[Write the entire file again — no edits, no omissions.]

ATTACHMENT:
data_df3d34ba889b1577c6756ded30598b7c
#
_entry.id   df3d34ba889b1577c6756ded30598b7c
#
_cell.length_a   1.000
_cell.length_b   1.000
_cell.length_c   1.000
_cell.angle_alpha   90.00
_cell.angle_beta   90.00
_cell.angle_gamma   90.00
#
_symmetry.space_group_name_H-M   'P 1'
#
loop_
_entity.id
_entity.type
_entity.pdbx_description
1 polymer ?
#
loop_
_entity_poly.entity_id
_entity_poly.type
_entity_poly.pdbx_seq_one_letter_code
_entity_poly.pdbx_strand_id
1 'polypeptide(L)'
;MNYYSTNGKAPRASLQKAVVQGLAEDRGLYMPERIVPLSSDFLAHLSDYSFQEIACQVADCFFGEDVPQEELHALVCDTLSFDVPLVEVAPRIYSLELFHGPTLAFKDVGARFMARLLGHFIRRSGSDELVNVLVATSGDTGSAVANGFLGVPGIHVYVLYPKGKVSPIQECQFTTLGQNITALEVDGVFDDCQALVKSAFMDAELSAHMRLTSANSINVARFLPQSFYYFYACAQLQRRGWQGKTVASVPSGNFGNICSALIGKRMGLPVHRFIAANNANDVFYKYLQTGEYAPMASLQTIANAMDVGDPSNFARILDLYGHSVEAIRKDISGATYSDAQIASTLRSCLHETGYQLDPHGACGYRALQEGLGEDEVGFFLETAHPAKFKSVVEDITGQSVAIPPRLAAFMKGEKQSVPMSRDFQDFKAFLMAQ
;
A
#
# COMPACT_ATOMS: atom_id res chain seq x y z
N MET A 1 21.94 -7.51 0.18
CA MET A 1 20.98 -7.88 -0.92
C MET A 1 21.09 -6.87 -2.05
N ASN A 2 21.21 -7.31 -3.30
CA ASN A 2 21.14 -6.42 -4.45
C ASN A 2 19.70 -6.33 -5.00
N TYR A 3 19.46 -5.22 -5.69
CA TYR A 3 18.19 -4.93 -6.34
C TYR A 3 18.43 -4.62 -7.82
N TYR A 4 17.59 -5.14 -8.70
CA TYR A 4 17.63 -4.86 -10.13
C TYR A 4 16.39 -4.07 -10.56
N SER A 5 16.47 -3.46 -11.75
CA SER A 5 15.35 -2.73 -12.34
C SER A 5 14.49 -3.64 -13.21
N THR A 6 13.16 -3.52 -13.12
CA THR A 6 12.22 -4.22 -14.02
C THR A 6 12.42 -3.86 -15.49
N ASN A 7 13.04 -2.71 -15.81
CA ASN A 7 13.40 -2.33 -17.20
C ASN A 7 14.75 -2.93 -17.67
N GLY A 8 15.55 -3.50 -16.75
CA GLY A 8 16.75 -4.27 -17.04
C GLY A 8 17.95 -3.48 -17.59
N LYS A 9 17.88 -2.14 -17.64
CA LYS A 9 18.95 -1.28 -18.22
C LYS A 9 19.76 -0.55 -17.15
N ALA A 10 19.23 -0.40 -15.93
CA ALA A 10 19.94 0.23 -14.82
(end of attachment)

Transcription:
data_df3d34ba889b1577c6756ded30598b7c
#
_entry.id   df3d34ba889b1577c6756ded30598b7c
#
_cell.length_a   1.000
_cell.length_b   1.000
_cell.length_c   1.000
_cell.angle_alpha   90.00
_cell.angle_beta   90.00
_cell.angle_gamma   90.00
#
_symmetry.space_group_name_H-M   'P 1'
#
loop_
_entity.id
_entity.type
_entity.pdbx_description
1 polymer ?
#
loop_
_entity_poly.entity_id
_entity_poly.type
_entity_poly.pdbx_seq_one_letter_code
_entity_poly.pdbx_strand_id
1 'polypeptide(L)'
;MNYYSTNGKAPRASLQKAVVQGLAEDRGLYMPERIVPLSSDFLAHLSDYSFQEIACQVADCFFGEDVPQEELHALVCDTLSFDVPLVEVAPRIYSLELFHGPTLAFKDVGARFMARLLGHFIRRSGSDELVNVLVATSGDTGSAVANGFLGVPGIHVYVLYPKGKVSPIQECQFTTLGQNITALEVDGVFDDCQALVKSAFMDAELSAHMRLTSANSINVARFLPQSFYYFYACAQLQRRGWQGKTVASVPSGNFGNICSALIGKRMGLPVHRFIAANNANDVFYKYLQTGEYAPMASLQTIANAMDVGDPSNFARILDLYGHSVEAIRKDISGATYSDAQIASTLRSCLHETGYQLDPHGACGYRALQEGLGEDEVGFFLETAHPAKFKSVVEDITGQSVAIPPRLAAFMKGEKQSVPMSRDFQDFKAFLMAQ
;
A
#
# COMPACT_ATOMS: atom_id res chain seq x y z
N MET A 1 21.94 -7.51 0.18
CA MET A 1 20.98 -7.88 -0.92
C MET A 1 21.09 -6.87 -2.05
N ASN A 2 21.21 -7.31 -3.30
CA ASN A 2 21.14 -6.42 -4.45
C ASN A 2 19.70 -6.33 -5.00
N TYR A 3 19.46 -5.22 -5.69
CA TYR A 3 18.19 -4.93 -6.34
C TYR A 3 18.43 -4.62 -7.82
N TYR A 4 17.59 -5.14 -8.70
CA TYR A 4 17.63 -4.86 -10.13
C TYR A 4 16.39 -4.07 -10.56
N SER A 5 16.47 -3.46 -11.75
CA SER A 5 15.35 -2.73 -12.34
C SER A 5 14.49 -3.64 -13.21
N THR A 6 13.16 -3.52 -13.12
CA THR A 6 12.22 -4.22 -14.02
C THR A 6 12.42 -3.86 -15.49
N ASN A 7 13.04 -2.71 -15.81
CA ASN A 7 13.40 -2.33 -17.20
C ASN A 7 14.75 -2.93 -17.67
N GLY A 8 15.55 -3.50 -16.75
CA GLY A 8 16.75 -4.27 -17.04
C GLY A 8 17.95 -3.48 -17.59
N LYS A 9 17.88 -2.14 -17.64
CA LYS A 9 18.95 -1.28 -18.22
C LYS A 9 19.76 -0.55 -17.15
N ALA A 10 19.23 -0.40 -15.93
CA ALA A 10 19.94 0.23 -14.82